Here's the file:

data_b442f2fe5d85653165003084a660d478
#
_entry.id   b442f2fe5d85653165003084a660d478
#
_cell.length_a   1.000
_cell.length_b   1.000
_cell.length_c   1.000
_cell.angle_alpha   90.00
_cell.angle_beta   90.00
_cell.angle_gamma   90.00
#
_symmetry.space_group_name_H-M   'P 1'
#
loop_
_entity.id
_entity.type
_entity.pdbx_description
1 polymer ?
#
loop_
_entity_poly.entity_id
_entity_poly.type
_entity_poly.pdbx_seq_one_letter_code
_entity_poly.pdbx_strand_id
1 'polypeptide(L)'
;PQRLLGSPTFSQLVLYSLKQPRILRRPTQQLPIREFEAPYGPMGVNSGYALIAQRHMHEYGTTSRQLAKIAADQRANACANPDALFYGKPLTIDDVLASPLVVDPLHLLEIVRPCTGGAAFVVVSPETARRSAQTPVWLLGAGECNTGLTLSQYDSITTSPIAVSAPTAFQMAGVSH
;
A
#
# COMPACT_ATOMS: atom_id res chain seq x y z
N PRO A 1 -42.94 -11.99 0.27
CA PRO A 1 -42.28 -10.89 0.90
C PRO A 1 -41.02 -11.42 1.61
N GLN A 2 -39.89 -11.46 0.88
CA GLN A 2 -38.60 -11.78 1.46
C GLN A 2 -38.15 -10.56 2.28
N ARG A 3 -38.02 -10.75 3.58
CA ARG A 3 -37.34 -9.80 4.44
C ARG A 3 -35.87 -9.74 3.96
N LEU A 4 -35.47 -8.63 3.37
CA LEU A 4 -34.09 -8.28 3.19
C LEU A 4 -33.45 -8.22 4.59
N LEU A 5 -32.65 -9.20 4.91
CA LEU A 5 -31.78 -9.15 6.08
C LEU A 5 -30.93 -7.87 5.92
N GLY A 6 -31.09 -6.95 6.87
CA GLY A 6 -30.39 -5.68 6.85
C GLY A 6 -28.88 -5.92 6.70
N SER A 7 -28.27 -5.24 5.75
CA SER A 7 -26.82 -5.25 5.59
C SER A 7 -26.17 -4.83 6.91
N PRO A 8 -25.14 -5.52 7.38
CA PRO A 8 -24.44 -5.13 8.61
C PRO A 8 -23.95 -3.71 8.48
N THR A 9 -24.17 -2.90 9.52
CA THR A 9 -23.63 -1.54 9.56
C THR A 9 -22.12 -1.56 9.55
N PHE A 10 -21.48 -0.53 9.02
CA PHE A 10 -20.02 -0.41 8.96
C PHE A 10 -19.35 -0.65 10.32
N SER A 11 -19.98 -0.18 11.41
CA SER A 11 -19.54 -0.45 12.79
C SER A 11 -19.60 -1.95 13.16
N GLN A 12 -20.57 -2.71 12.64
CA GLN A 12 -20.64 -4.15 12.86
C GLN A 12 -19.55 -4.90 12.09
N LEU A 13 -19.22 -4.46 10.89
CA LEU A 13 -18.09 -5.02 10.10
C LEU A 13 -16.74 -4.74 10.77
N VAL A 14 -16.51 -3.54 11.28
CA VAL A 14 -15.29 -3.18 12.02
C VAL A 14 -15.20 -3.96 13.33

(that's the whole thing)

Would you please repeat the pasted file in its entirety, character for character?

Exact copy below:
data_b442f2fe5d85653165003084a660d478
#
_entry.id   b442f2fe5d85653165003084a660d478
#
_cell.length_a   1.000
_cell.length_b   1.000
_cell.length_c   1.000
_cell.angle_alpha   90.00
_cell.angle_beta   90.00
_cell.angle_gamma   90.00
#
_symmetry.space_group_name_H-M   'P 1'
#
loop_
_entity.id
_entity.type
_entity.pdbx_description
1 polymer ?
#
loop_
_entity_poly.entity_id
_entity_poly.type
_entity_poly.pdbx_seq_one_letter_code
_entity_poly.pdbx_strand_id
1 'polypeptide(L)'
;PQRLLGSPTFSQLVLYSLKQPRILRRPTQQLPIREFEAPYGPMGVNSGYALIAQRHMHEYGTTSRQLAKIAADQRANACANPDALFYGKPLTIDDVLASPLVVDPLHLLEIVRPCTGGAAFVVVSPETARRSAQTPVWLLGAGECNTGLTLSQYDSITTSPIAVSAPTAFQMAGVSH
;
A
#
# COMPACT_ATOMS: atom_id res chain seq x y z
N PRO A 1 -42.94 -11.99 0.27
CA PRO A 1 -42.28 -10.89 0.90
C PRO A 1 -41.02 -11.42 1.61
N GLN A 2 -39.89 -11.46 0.88
CA GLN A 2 -38.60 -11.78 1.46
C GLN A 2 -38.15 -10.56 2.28
N ARG A 3 -38.02 -10.75 3.58
CA ARG A 3 -37.34 -9.80 4.44
C ARG A 3 -35.87 -9.74 3.96
N LEU A 4 -35.47 -8.63 3.37
CA LEU A 4 -34.09 -8.28 3.19
C LEU A 4 -33.45 -8.22 4.59
N LEU A 5 -32.65 -9.20 4.91
CA LEU A 5 -31.78 -9.15 6.08
C LEU A 5 -30.93 -7.87 5.92
N GLY A 6 -31.09 -6.95 6.87
CA GLY A 6 -30.39 -5.68 6.85
C GLY A 6 -28.88 -5.92 6.70
N SER A 7 -28.27 -5.24 5.75
CA SER A 7 -26.82 -5.25 5.59
C SER A 7 -26.17 -4.83 6.91
N PRO A 8 -25.14 -5.52 7.38
CA PRO A 8 -24.44 -5.13 8.61
C PRO A 8 -23.95 -3.71 8.48
N THR A 9 -24.17 -2.90 9.52
CA THR A 9 -23.63 -1.54 9.56
C THR A 9 -22.12 -1.56 9.55
N PHE A 10 -21.48 -0.53 9.02
CA PHE A 10 -20.02 -0.41 8.96
C PHE A 10 -19.35 -0.65 10.32
N SER A 11 -19.98 -0.18 11.41
CA SER A 11 -19.54 -0.45 12.79
C SER A 11 -19.60 -1.95 13.16
N GLN A 12 -20.57 -2.71 12.64
CA GLN A 12 -20.64 -4.15 12.86
C GLN A 12 -19.55 -4.90 12.09
N LEU A 13 -19.22 -4.46 10.89
CA LEU A 13 -18.09 -5.02 10.10
C LEU A 13 -16.74 -4.74 10.77
N VAL A 14 -16.51 -3.54 11.28
CA VAL A 14 -15.29 -3.18 12.02
C VAL A 14 -15.20 -3.96 13.33